NIH Researchers Investigate Spread Patterns of Influenza


Researchers at the National Institutes of Health (NIH) conclude that the regional spread of annual influenza epidemics throughout the United States is more closely connected with rates of movement of people to and from work than with geographical distance or air travels. They also found that epidemics spread faster between more populous locations.

"This valuable study highlights new approaches to using historical data sources and statistical analysis to create epidemiological models. These models not only help us understand the transmission of influenza but also could guide policy for its control" said Dr. Elias A. Zerhouni, NIH director.

The research results, published this week in Science Express, is based on 30 years of weekly data from the NationalCenter for Health Statistics on influenza-related mortality in different States since 1972.

"This study quantifies the spread of influenza based on three decades of data. We can correlate interstate spread with population size, commuting, and virus type. The key point about our paper is that we synthesize long-term data about disease incidence and human movements using models," said Dr. Mark Miller, associate director for research at the Fogarty International Center (FIC), part of NIH.

The investigators reached their conclusions by building a mathematical model of influenza spread in the United States based on the historical pattern of epidemics. The results suggest that when disease is imported into the United States in a well-connected state, one with many inflows and outflows of workers, for example, California, disease spreads much faster than if disease is imported in a less-connected state, for example, Wyoming. In observed epidemics, the initial focus of infection varies from year to year, but epidemics tend to emerge more often from California than other less populated states.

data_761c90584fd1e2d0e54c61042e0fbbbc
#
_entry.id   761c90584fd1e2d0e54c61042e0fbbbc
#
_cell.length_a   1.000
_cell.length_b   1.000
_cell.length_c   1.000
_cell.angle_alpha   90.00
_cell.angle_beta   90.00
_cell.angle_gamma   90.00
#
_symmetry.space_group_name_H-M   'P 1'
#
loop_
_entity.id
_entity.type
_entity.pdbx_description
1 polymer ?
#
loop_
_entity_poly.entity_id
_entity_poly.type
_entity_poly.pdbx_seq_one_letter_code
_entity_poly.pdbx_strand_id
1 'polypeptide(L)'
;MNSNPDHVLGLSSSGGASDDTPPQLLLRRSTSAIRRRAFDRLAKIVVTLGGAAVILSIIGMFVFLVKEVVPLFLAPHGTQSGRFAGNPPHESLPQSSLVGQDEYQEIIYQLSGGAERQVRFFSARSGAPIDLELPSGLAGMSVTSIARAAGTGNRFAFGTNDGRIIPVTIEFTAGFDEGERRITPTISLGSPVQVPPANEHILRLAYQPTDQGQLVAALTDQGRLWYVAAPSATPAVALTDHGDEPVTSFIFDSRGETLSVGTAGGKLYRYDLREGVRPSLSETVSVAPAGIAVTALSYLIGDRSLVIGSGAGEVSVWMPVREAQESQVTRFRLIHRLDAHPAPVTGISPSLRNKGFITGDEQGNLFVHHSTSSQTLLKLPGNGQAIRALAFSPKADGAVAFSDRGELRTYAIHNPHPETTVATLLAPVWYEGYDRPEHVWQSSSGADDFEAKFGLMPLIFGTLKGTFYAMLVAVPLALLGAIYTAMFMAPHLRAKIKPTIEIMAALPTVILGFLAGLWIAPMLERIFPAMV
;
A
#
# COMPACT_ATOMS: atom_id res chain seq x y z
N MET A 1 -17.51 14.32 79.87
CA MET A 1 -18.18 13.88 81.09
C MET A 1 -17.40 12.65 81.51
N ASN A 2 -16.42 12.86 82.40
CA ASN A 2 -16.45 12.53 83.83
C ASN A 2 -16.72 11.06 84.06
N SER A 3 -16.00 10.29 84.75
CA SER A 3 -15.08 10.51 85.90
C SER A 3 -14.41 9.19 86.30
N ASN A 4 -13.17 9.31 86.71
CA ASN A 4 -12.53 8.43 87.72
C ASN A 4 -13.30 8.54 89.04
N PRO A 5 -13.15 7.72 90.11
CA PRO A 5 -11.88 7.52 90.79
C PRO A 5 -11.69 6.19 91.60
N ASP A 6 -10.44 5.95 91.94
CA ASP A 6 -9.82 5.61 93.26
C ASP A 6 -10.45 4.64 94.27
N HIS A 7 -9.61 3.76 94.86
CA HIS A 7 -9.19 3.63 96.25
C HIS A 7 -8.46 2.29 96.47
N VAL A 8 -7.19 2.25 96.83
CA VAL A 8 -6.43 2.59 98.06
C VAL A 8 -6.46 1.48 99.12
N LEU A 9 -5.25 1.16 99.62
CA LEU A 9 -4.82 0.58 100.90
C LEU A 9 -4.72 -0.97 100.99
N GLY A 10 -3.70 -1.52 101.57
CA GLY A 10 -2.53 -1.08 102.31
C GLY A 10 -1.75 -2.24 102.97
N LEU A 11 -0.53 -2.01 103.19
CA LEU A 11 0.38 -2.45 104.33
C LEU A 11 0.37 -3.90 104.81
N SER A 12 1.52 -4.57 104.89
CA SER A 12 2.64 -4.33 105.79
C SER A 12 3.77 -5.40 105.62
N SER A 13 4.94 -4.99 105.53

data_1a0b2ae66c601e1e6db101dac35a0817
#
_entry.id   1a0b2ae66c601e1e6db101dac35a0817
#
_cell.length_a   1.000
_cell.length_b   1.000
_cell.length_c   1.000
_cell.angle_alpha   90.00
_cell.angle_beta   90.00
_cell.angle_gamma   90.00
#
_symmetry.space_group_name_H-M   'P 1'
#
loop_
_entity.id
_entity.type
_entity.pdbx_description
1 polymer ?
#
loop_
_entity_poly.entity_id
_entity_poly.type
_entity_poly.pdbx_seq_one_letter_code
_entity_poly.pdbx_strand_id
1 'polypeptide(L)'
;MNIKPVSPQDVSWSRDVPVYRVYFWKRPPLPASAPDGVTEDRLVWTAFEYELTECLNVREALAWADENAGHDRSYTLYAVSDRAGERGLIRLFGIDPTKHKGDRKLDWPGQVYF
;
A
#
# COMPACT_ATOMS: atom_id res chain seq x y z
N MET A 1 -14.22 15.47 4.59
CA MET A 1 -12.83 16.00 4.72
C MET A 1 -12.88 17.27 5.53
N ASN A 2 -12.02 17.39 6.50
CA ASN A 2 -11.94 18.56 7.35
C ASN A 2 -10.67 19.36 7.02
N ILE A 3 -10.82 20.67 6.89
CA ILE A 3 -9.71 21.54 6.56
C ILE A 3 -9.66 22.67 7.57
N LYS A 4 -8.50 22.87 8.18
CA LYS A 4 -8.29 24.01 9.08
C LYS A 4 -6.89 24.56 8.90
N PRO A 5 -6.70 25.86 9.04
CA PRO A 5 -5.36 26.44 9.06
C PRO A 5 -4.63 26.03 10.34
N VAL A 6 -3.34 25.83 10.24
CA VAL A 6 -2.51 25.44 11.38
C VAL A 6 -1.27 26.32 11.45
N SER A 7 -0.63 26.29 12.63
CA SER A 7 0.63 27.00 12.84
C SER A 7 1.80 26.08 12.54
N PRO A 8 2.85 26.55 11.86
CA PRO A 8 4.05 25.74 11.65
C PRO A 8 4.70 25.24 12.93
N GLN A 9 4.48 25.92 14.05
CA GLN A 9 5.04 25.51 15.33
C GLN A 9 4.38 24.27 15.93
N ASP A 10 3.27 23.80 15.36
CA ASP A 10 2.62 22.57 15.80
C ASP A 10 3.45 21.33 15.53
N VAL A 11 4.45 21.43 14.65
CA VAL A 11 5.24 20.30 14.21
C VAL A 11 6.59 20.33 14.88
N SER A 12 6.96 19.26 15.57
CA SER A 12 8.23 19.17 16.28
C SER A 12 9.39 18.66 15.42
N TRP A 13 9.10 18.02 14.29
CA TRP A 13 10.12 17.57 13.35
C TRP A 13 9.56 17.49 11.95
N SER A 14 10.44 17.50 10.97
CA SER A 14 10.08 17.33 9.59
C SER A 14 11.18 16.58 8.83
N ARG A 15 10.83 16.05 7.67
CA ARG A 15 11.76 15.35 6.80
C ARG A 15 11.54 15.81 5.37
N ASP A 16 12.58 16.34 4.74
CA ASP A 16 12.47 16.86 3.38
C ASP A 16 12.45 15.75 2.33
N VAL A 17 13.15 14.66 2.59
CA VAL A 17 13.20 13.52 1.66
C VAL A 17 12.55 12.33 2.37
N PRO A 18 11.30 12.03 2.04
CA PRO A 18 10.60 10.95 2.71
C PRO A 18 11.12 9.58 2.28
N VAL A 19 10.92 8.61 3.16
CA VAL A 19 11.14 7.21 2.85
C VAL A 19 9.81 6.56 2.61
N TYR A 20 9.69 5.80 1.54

The model can simulate influenza pandemic spread, a situation where the greatest majority of the population is susceptible to a new virus. In this case, transcontinental spread could occur more quickly. Infection could reach all states within two to four weeks, instead of the five to seven weeks for annual epidemics, if seeded in a highly connected state.

Past research highlighted the role of children in the local spread of influenza, in particular, in schools and households. This study, by contrast, suggests that adults are responsible for the regional spread of influenza because they travel farther and more frequently.

Although the current modeling approach allowed researchers to reproduce the spread of annual influenza epidemics in the United States, there are caveats to extending the model to predict pandemic influenza. While it is impossible to predict how an entirely new strain of influenza would behave, comparison of the spread of influenza between pandemic and epidemic seasons based on historical data might shed some light on their differences. As the speed of influenza spread between states is affected by work-related population movements and transmissibility, interventions which limit inter-regional routine travel might slow epidemic spread.

The researchers did not study the effect of specific interventions, for example, school closure or travel restrictions to mitigate or delay the spread of influenza. Describing the mechanisms of local spread of influenza within cities or states is a key area for future work and would provide insight into which control strategies might be effective to control epidemic and pandemic influenza in particular, social distancing measures.

The study, supported by FIC, results from a collaboration among researchers at FIC, the Center for Infectious Diseases Dynamics (CIDD) at Pennsylvania State University and the National Institute of Allergy and Infectious Diseases (NIAID, part of NIH). Study authors are Cécile Viboud, PhD (FIC); Ottar N Bjørnstad, PhD (CIDD, FIC); David J Smith, PhD, (FIC); Mark Miller, MD, (FIC); Lone Simonsen, PhD, (NIAID); and Bryan T Grenfell, PhD (CIDD, FIC).

Source: John E. Fogarty International Center for Advanced Study in the Health Sciences (FIC)




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